A few years back, I was narrating a story I was working on to a friend. After patiently listening to my story, he suddenly sat up straight, and asked, “Have you copied it from somewhere? It sounds like something I have read before.”
You think that you have come up with a great story, and your friend accuses you of Plagiarism. There are very few things in life, let me tell you, that can irritate you more than such an accusation.
I, naturally, asked my friend about the part of my story that sounded copied.
“All of it,” he said in a matter-of-fact tone. Then he continued to tell me how my story was a copy of the so many stories he had read before.
“Your story has a hero, who gets into trouble with a few bad guys, and in the end manages to solve all of his problems easily. Isn’t that how all stories go?”
For a while, I was troubled by what he said, because what he said was true.
I had to ask myself how my story was different from the so many others that have been written before me.
Eventually, however, I saw light, and realised that the search for uniqueness is something that may have ended many a writer’s careers.
The Fact is: There is almost nothing that has not been written before.
Maybe, if you keep writing long enough, you may be able to write something truly unique, but till then you will have to make do with whatever you can write. If you keep waiting till you come up with something unique, your wait may well last forever.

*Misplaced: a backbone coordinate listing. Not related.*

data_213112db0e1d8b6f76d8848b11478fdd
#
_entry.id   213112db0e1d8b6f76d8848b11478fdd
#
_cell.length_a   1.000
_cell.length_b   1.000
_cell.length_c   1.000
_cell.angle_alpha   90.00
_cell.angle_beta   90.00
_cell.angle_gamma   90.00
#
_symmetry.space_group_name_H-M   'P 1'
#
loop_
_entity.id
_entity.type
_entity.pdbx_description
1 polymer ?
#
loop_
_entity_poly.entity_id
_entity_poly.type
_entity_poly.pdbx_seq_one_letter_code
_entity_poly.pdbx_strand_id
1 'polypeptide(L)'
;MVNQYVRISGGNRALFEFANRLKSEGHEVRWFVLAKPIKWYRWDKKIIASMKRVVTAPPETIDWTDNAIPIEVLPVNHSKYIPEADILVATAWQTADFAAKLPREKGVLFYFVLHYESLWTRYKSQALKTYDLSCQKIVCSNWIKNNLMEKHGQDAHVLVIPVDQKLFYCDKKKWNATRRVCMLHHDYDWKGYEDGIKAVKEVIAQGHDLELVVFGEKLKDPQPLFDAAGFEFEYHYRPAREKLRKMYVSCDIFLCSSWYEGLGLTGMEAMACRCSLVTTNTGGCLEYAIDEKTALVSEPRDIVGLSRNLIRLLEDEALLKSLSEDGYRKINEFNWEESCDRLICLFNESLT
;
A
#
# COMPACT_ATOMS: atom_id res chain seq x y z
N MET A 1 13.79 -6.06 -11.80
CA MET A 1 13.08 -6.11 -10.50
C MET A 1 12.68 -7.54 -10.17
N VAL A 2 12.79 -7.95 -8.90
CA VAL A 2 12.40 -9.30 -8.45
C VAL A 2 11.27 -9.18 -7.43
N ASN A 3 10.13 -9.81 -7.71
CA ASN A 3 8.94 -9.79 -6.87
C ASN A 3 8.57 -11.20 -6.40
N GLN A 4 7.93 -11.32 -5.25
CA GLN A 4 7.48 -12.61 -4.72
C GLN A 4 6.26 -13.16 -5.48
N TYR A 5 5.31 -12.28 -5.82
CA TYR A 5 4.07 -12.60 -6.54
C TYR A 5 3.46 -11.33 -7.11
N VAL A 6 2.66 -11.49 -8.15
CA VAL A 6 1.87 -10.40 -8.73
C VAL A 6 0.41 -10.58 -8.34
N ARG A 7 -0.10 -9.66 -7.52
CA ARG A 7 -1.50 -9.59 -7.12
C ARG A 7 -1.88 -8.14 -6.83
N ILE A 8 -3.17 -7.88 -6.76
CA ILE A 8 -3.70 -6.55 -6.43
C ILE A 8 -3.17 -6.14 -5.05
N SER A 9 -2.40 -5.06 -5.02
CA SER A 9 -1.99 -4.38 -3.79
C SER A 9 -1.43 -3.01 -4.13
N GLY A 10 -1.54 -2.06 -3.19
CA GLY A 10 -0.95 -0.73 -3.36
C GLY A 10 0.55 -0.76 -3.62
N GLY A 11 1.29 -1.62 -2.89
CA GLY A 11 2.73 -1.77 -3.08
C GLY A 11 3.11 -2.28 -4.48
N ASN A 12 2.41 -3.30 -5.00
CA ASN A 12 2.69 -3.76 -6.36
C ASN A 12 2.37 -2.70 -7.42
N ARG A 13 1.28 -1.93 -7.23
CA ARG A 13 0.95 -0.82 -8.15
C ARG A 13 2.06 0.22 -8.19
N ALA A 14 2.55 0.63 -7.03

Stories are like finger prints.
On the face of it all fingerprints seem alike, but the reality is that the six billion people on our planet have unique fingerprints, and no two people have the same finger prints.
Similarly, the basic ideas behind the stories we write may be similar, but each story becomes unique when we add our own touches to the story. These touches are a result of our life experiences, and our reaction to these experiences. All of us come across different situations in life, and the way we deal with these situations is also different.
When we begin to use these experiences in our writing, our stories start becoming unique. We may take a familiar plot, and add to it our own style, and the result would be unique.
An excellent example of this phenomenon can be seen in James Cameron’s Avatar. The basic premise of the movie is nothing special – the rogue hero infiltrates the enemy camp, falls in love with the enemy, finds true love, has a change of heart and, in the end, good defeats evil.
However, anyone who has seen the movie will definitely agree with me when I say that the movie was something that none of us had ever seen before.
So, stop worrying about trying to be unique, because whatever you write in your own style will automatically be unique. Wouldn’t you agree?
(Image: 7rains from sxc.hu )